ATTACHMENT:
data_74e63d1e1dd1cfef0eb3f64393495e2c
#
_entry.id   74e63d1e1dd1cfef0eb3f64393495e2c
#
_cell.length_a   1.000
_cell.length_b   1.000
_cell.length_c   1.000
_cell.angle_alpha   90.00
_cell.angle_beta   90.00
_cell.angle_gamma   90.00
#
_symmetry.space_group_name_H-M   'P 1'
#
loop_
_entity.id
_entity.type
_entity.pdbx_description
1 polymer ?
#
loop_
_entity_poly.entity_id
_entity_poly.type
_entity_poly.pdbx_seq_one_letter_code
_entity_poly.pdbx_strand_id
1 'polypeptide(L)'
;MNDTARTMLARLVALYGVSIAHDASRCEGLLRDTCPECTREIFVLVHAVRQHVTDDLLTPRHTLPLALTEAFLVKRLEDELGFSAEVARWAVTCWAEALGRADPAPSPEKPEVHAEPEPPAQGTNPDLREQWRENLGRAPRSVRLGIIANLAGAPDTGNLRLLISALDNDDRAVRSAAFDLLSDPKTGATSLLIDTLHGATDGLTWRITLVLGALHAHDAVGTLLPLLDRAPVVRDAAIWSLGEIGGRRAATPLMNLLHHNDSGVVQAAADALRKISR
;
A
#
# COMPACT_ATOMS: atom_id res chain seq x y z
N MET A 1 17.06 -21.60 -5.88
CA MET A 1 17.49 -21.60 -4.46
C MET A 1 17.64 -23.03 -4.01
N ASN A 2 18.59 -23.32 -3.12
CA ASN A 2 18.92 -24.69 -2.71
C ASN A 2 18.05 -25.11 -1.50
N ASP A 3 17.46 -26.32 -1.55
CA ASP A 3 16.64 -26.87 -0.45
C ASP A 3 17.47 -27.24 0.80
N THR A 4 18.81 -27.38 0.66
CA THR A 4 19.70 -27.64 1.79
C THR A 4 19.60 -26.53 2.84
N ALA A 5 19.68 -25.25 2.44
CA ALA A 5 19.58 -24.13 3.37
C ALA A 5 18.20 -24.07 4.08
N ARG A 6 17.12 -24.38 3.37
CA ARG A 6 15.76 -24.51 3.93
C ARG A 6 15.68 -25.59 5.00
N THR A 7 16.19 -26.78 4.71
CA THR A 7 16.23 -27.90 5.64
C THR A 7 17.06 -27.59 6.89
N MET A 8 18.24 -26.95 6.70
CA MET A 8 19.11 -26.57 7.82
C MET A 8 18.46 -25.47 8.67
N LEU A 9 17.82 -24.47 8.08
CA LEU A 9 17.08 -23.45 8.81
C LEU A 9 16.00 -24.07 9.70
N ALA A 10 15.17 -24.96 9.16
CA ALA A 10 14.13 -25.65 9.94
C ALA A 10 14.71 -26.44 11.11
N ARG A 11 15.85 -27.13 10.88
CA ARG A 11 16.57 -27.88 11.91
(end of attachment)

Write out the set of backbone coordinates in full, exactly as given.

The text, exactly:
data_74e63d1e1dd1cfef0eb3f64393495e2c
#
_entry.id   74e63d1e1dd1cfef0eb3f64393495e2c
#
_cell.length_a   1.000
_cell.length_b   1.000
_cell.length_c   1.000
_cell.angle_alpha   90.00
_cell.angle_beta   90.00
_cell.angle_gamma   90.00
#
_symmetry.space_group_name_H-M   'P 1'
#
loop_
_entity.id
_entity.type
_entity.pdbx_description
1 polymer ?
#
loop_
_entity_poly.entity_id
_entity_poly.type
_entity_poly.pdbx_seq_one_letter_code
_entity_poly.pdbx_strand_id
1 'polypeptide(L)'
;MNDTARTMLARLVALYGVSIAHDASRCEGLLRDTCPECTREIFVLVHAVRQHVTDDLLTPRHTLPLALTEAFLVKRLEDELGFSAEVARWAVTCWAEALGRADPAPSPEKPEVHAEPEPPAQGTNPDLREQWRENLGRAPRSVRLGIIANLAGAPDTGNLRLLISALDNDDRAVRSAAFDLLSDPKTGATSLLIDTLHGATDGLTWRITLVLGALHAHDAVGTLLPLLDRAPVVRDAAIWSLGEIGGRRAATPLMNLLHHNDSGVVQAAADALRKISR
;
A
#
# COMPACT_ATOMS: atom_id res chain seq x y z
N MET A 1 17.06 -21.60 -5.88
CA MET A 1 17.49 -21.60 -4.46
C MET A 1 17.64 -23.03 -4.01
N ASN A 2 18.59 -23.32 -3.12
CA ASN A 2 18.92 -24.69 -2.71
C ASN A 2 18.05 -25.11 -1.50
N ASP A 3 17.46 -26.32 -1.55
CA ASP A 3 16.64 -26.87 -0.45
C ASP A 3 17.47 -27.24 0.80
N THR A 4 18.81 -27.38 0.66
CA THR A 4 19.70 -27.64 1.79
C THR A 4 19.60 -26.53 2.84
N ALA A 5 19.68 -25.25 2.44
CA ALA A 5 19.58 -24.13 3.37
C ALA A 5 18.20 -24.07 4.08
N ARG A 6 17.12 -24.38 3.37
CA ARG A 6 15.76 -24.51 3.93
C ARG A 6 15.68 -25.59 5.00
N THR A 7 16.19 -26.78 4.71
CA THR A 7 16.23 -27.90 5.64
C THR A 7 17.06 -27.59 6.89
N MET A 8 18.24 -26.95 6.70
CA MET A 8 19.11 -26.57 7.82
C MET A 8 18.46 -25.47 8.67
N LEU A 9 17.82 -24.47 8.08
CA LEU A 9 17.08 -23.45 8.81
C LEU A 9 16.00 -24.07 9.70
N ALA A 10 15.17 -24.96 9.16
CA ALA A 10 14.13 -25.65 9.94
C ALA A 10 14.71 -26.44 11.11
N ARG A 11 15.85 -27.13 10.88
CA ARG A 11 16.57 -27.88 11.91